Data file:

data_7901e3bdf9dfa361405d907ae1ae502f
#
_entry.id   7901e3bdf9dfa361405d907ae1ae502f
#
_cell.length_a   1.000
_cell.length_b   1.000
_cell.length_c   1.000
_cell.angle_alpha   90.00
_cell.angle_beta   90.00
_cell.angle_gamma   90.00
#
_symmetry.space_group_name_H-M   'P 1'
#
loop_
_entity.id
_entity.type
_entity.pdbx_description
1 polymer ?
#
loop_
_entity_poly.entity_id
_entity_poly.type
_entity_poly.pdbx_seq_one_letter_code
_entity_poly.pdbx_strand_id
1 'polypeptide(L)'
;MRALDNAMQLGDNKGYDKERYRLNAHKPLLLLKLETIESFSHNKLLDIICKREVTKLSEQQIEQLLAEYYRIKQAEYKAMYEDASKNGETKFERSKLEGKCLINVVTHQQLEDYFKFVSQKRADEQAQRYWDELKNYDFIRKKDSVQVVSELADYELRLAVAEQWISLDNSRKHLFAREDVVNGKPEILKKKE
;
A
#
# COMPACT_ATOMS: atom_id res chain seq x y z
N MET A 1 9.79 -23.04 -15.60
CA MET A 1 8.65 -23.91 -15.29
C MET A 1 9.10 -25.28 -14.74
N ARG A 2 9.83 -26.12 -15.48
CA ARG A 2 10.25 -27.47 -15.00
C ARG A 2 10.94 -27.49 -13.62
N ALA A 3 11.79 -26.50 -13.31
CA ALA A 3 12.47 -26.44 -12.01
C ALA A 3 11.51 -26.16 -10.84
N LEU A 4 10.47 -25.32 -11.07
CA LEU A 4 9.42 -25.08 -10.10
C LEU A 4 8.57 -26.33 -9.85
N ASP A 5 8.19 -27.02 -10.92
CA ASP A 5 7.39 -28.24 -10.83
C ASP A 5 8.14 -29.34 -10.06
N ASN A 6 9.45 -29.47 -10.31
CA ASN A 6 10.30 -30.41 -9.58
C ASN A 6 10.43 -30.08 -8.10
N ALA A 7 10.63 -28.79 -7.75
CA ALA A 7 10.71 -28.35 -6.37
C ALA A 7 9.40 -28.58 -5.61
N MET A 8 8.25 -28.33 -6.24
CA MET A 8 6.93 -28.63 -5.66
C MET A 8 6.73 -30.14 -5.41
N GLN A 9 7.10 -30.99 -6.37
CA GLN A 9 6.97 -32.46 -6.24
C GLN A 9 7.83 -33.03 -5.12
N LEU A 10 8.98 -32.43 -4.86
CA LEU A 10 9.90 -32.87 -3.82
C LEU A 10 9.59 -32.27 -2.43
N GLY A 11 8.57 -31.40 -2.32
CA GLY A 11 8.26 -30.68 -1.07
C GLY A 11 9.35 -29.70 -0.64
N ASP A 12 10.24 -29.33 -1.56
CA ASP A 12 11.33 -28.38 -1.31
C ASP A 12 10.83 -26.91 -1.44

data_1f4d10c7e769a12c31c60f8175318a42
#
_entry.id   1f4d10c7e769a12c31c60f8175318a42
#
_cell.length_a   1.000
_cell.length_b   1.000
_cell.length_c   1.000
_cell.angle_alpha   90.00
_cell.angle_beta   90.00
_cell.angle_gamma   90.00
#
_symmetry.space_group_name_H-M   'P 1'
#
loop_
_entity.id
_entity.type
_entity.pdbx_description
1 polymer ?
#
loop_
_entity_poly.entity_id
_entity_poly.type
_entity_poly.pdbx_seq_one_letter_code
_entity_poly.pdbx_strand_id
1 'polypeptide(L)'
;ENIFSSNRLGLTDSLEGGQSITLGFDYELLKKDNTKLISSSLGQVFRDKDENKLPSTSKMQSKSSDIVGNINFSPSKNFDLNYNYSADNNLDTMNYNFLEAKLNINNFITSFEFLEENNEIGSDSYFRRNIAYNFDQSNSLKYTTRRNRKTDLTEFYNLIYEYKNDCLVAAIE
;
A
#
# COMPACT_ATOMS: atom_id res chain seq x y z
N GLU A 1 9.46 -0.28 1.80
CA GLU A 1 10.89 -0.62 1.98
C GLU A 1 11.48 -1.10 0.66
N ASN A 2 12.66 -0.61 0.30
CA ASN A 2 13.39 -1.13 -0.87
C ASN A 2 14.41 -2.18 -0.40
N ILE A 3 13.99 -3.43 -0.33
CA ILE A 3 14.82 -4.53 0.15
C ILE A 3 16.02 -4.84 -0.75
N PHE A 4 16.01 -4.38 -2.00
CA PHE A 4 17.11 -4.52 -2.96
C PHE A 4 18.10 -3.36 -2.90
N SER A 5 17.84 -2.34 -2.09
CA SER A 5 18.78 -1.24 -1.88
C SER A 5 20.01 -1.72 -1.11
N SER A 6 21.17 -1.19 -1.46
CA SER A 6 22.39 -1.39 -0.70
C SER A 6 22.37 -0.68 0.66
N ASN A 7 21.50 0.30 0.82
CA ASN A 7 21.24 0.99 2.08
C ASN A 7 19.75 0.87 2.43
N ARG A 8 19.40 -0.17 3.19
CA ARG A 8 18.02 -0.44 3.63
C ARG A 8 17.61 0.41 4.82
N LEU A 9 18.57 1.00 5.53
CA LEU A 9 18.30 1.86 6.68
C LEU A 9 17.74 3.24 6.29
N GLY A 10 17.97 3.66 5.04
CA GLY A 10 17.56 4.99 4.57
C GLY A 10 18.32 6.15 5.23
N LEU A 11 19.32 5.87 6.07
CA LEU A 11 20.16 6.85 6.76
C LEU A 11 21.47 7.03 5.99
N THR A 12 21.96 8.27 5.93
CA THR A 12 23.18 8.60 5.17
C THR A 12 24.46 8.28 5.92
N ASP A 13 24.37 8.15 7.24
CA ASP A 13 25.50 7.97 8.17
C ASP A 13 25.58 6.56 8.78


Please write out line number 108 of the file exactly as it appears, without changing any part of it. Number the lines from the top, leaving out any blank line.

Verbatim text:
C PHE A 4 18.10 -3.36 -2.90